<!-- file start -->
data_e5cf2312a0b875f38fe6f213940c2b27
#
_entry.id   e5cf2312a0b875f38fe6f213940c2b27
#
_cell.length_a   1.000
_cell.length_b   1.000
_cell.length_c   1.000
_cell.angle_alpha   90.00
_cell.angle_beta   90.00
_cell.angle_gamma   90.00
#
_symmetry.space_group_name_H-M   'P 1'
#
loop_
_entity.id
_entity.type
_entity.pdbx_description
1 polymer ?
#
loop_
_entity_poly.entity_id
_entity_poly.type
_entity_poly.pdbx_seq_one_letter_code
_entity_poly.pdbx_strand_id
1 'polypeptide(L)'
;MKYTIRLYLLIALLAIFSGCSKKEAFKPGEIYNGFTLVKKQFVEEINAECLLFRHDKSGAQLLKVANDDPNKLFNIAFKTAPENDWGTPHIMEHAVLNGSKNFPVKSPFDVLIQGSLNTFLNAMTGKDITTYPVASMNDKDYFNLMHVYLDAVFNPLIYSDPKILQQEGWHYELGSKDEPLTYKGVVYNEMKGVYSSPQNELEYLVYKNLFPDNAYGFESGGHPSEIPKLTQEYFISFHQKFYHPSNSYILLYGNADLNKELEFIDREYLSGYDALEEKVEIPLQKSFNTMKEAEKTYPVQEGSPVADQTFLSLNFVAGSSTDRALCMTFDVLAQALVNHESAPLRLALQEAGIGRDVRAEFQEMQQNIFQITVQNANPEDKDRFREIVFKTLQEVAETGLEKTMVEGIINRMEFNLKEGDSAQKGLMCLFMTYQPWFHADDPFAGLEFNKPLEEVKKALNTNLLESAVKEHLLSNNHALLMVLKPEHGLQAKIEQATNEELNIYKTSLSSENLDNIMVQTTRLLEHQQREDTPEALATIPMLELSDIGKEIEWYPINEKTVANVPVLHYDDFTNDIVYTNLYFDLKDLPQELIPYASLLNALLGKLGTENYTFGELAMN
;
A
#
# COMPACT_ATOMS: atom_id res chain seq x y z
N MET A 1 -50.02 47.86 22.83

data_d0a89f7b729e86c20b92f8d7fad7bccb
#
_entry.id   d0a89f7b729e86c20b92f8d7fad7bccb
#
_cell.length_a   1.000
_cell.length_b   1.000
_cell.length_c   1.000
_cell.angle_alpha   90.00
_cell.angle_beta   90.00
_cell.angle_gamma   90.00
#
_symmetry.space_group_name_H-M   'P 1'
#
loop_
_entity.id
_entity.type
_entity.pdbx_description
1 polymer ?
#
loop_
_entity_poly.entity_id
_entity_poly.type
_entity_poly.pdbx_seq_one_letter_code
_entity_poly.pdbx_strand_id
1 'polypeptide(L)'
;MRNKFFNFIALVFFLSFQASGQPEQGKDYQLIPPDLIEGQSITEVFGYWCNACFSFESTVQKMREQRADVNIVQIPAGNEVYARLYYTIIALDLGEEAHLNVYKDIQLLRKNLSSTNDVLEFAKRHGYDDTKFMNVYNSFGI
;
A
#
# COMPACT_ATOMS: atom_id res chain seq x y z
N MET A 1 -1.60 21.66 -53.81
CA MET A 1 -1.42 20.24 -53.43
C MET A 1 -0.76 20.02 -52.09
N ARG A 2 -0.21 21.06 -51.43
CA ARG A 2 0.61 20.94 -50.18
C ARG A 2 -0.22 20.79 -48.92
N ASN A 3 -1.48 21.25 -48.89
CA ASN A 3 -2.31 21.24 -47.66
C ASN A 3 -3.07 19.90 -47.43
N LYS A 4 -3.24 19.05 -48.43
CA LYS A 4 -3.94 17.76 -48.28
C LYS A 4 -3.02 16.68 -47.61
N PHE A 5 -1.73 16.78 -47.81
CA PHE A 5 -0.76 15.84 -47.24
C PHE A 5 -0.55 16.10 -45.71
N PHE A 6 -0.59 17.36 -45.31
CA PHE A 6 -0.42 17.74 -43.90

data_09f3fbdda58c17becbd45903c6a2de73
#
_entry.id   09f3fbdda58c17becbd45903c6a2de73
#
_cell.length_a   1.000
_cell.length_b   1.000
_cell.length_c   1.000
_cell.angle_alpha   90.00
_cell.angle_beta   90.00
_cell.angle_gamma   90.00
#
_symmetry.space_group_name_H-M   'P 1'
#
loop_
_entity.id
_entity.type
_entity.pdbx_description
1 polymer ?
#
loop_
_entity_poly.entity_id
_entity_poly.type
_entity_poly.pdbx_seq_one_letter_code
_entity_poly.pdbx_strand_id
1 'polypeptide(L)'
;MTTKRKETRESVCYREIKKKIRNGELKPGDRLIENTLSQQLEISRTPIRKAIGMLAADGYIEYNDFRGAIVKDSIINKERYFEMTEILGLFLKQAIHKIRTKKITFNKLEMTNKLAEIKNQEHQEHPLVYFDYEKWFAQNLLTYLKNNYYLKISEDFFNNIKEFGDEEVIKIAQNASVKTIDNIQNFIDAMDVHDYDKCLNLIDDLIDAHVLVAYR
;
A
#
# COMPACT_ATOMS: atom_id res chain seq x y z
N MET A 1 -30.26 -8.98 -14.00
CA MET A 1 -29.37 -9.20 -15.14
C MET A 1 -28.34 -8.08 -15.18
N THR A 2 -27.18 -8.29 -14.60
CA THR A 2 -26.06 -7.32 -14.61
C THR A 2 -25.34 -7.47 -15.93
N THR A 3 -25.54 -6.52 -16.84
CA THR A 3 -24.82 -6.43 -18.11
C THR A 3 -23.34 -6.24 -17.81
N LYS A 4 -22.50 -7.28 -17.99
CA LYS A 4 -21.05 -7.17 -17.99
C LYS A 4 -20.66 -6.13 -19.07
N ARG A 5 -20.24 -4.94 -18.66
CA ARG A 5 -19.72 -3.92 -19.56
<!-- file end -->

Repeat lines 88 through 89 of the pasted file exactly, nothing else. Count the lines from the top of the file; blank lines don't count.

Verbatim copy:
_cell.angle_gamma   90.00
#